Hellbutcher – Hellbutcher Review

Hellbutcher – Hellbutcher Review

“In the 90’s, Nifelheim was a significant player in the burgeoning Swedish black metal scene, keeping a torch lit for the old school thrash-led sound. The band was founded by two brothers, who employed the stage names Tyrant and Hellbutcher, with the latter taking vocal and frontman duty. Though Nifelheim’s on apparently permanent hiatus, Hellbutcher hasn’t been so idle, recently lending his talents to Friends of Hell and cruising around with Dead Kosmonaut a few years ago. But it’s clear the man is tired of messing around. His new band is eponymous, the logo looks like a logical continuation of Nifelheim’s, and the clown car of highly talented and respected musicians could be called a supergroup if it weren’t so laser-focused on the frontman.” Hell is for meat cutters.

Wormwood – The Star Review

Wormwood – The Star Review

“Swedish melodic black metal act Wormwood has a complicated history, and it all comes down to this. A string of albums have been hit or miss, as highlighted by the gone-but-unforgotten Akerblogger: 2017’s debut Ghostlands – Wounds from a Bleeding Land was a 4.0midable meloblack offering that balanced hooks and viciousness, while a follow-up trilogy installments one and two in concept albums 2019’s Nattarvet and 2021’s Arkivet have largely fallen short, respectively reflecting famine and extinction’s inevitability. The Star represents a culmination for the five-piece.” Trilogy of terror?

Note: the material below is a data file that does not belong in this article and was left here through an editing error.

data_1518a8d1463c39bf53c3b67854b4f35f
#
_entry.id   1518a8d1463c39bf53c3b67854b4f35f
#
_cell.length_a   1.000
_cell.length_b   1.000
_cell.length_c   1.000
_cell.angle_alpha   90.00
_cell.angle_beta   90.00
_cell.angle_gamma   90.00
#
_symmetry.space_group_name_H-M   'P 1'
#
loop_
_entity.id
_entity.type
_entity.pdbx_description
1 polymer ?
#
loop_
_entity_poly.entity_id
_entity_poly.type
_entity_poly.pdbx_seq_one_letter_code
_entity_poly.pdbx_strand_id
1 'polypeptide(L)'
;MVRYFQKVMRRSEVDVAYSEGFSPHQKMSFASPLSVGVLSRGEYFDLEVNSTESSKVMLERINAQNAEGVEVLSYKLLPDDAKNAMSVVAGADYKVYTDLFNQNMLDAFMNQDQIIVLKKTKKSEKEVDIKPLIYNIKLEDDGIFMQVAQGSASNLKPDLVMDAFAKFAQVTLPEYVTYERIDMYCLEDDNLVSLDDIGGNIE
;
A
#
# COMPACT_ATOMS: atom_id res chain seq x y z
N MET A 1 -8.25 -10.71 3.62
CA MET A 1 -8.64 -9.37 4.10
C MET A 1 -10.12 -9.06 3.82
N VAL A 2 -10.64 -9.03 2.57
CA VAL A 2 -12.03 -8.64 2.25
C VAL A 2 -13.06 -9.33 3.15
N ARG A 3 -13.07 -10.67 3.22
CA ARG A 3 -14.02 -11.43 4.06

SIG:AR:TYR – Citadel of Stars Review

SIG:AR:TYR – Citadel of Stars Review

“Though I’m far from a black metal enthusiast, I grew up with the mighty sounds of Bathory ringing throughout my teen years. We didn’t call them black metal back then as Venom had co-opted that term for their rowdy, faux-Satan cock rock metal, but I loved what Bathory was doing regardless of genre label. Albums like The Return, Under the Sign of the Black Mark, and Blood Fire Death were so savage and massive, they set us up for what black metal would become in the 90s. It was always the epic edge of Bathory’s sound that truly seized my metal heart. The sounds of Blood Fire Death and especially Hammerheart spoke to the indomitable warrior within us all. When SIG:AR:TYR came along many years later, they clicked for me immediately in a way few black metal acts ever did because they were flying the same foundational battle standards as Bathory before them.” Battle beyond the stars.

Svneatr – Never Return Review

Svneatr – Never Return Review

“2021’s Chinook was an impressive feat. While Vancouver’s Svneatr is undeniably second-wave, the album showcased and established a formidable blend of melody and riffage in a package wrapped in the tightly wound razor-wire frigidity you expect from black metal – reminiscent of Master’s Hammer or Vredehammer. Tracks like “Lavender,” “The Wind Stirs,” and “The Veins of the Earth” were some of the best tracks in the style that year with this dueling style, benefited by a rougher DIY aesthetic, even if some movements were lost in the fold. After three years, we are graced with Chinook,’s follow-up, Never Return.” Sunbathing, Svneating, just leave the Sun alone!